CODC mayor closes case on Cromwell's bullying claims

by Kim Bowden - Apr 30, 2024

As an afterthought in a live broadcast on Facebook Central Otago mayor Tim Cadogan has said he has found no evidence to support claims of bullying within his council and considers this to be the end of the matter.

However, the woman who made the allegations, Cromwell Community Board chair Anna Harrison, is standing by them.

Although Mrs Harrison was not named by the mayor during his Facebook address, she says "it seems clear that his reference is to what I said at the council meeting during the debate on community board delegations". 

"Mayor Tim has spoken to me and I have clarified for him who made the allegations, who they were about and what the context was. I know that he has spoken with all parties and is understandably keen to put this behind him and the council."

Mrs Harrison says the mayor informed her of his intention to speak to the issue during his regular Facebook live session.

While she is now also happy to leave the matter to rest, she is hopeful her message to the council's elected members was taken on board.

"I stand by what I said and I sincerely hope that the conversations had between the mayor and councillors has given pause for thought about the way councillors interact with one another. 

"I think the matter is now closed."

At the February meeting of the Central Otago District Council elected members voted not to change decision making powers delegated to the district's four community boards after heated debate and impassioned speeches from a full public gallery.

The Cromwell Community Board had publicly stated its strong view that the historical delegations remain, and Mrs Harrison was invited to speak to the council during February's meeting.

She spoke of feeling "shocked and disheartened" by what she called "inflammatory", "bullying", "angry" and "dismissive" behaviour by some around the decision making table in the weeks proceeding the meeting that left her with concerns about "predetermination" in regards to the vote.

Addressing his Facebook audience last week, Mayor Cadogan said the allegations were "very serious".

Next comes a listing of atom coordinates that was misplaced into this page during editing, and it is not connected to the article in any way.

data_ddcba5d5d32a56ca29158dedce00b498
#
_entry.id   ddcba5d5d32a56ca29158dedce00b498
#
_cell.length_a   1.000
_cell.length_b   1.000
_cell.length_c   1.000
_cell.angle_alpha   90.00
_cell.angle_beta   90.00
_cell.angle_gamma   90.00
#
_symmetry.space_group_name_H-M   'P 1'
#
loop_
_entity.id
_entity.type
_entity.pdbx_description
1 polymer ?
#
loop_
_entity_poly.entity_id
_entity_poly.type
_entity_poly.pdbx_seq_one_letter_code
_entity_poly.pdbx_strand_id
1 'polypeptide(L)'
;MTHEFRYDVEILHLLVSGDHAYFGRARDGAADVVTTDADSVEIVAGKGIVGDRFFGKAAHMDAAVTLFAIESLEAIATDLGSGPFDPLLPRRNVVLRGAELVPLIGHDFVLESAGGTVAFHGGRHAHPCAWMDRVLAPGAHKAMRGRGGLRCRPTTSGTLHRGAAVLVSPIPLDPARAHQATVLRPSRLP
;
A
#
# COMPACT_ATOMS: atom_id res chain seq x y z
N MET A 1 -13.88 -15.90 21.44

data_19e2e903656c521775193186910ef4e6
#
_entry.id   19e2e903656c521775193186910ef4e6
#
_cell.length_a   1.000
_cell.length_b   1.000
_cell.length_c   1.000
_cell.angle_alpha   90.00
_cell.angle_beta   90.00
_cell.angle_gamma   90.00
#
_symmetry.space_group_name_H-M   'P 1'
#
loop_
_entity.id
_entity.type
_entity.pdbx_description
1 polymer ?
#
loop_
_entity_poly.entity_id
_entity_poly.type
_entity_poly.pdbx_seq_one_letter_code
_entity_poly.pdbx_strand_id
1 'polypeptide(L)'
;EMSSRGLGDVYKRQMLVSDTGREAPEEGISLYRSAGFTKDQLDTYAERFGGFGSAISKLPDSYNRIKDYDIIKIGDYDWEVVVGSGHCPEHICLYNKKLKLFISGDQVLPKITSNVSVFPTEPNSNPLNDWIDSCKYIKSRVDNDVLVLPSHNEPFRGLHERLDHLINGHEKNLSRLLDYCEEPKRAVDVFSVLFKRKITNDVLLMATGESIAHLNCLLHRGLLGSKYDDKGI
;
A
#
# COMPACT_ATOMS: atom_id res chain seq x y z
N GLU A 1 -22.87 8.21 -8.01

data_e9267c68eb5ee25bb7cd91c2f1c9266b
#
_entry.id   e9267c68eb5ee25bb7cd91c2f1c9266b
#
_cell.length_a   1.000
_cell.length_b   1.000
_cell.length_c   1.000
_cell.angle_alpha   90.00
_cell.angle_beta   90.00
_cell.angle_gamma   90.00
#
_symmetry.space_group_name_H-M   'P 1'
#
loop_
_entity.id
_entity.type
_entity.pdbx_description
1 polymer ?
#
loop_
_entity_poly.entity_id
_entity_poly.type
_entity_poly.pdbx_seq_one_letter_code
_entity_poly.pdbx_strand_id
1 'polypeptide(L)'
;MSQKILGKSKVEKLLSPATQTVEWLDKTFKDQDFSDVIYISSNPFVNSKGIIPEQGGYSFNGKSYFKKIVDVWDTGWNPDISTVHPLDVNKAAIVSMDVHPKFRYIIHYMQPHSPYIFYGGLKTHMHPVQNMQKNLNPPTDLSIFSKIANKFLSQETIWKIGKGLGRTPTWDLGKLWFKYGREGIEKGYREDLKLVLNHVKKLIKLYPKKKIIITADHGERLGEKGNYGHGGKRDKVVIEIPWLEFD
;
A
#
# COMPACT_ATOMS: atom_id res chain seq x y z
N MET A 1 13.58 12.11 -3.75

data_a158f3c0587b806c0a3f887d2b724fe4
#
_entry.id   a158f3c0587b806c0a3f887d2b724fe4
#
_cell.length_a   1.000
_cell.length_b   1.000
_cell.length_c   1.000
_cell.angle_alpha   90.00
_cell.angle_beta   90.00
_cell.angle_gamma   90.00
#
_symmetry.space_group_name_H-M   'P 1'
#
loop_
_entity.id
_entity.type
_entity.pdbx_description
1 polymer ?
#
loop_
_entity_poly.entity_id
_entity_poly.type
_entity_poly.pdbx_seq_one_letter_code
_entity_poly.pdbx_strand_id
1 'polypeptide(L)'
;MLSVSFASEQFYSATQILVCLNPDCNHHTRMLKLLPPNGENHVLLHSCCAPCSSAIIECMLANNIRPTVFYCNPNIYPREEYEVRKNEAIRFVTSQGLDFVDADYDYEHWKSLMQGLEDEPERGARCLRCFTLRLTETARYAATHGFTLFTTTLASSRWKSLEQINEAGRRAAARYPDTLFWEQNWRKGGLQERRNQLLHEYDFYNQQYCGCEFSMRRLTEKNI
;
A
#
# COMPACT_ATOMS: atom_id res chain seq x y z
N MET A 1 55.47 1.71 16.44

"I've talked to my councillors. I've asked if anyone has felt bullied or is being bullied, in any way or shape.

"I have been told, 'No, that is not the case', by every single councillor. I've also emailed councillors and said, 'Hey, you know, if it's me, then could you please talk to these other people?', because, you know, if I've asked you if it's bullying and it's me you're probably going to say no - that hasn't resulted in anything."

"The other thing that I've put out is, 'Hey, if you are being bullied and you don't want to talk to anybody at council about it, here's places to go'."

He said the allegations centred on bullying between councillors, but that the allegations were not made by a councillor and that made it "slightly more difficult".

"So, for me, that's really the end of it. I'm not really sure what else I can do."

During the Facebook session, which lasted for approximately one-and-a-half minutes, the mayor did not address Mrs Harrison's concerns regarding predetermination by councillors heading into February's meeting.

He had started to round off the live session and farewell his audience, before appearing to remember that he had wanted to address the bullying claims.

Mayor Cadogan refuses to answer questions from Crux, and has said this will remain the case as long as he holds the office of mayor.

Main image (File photo from 2019): The mayor of Central Otago, Tim Cadogan.

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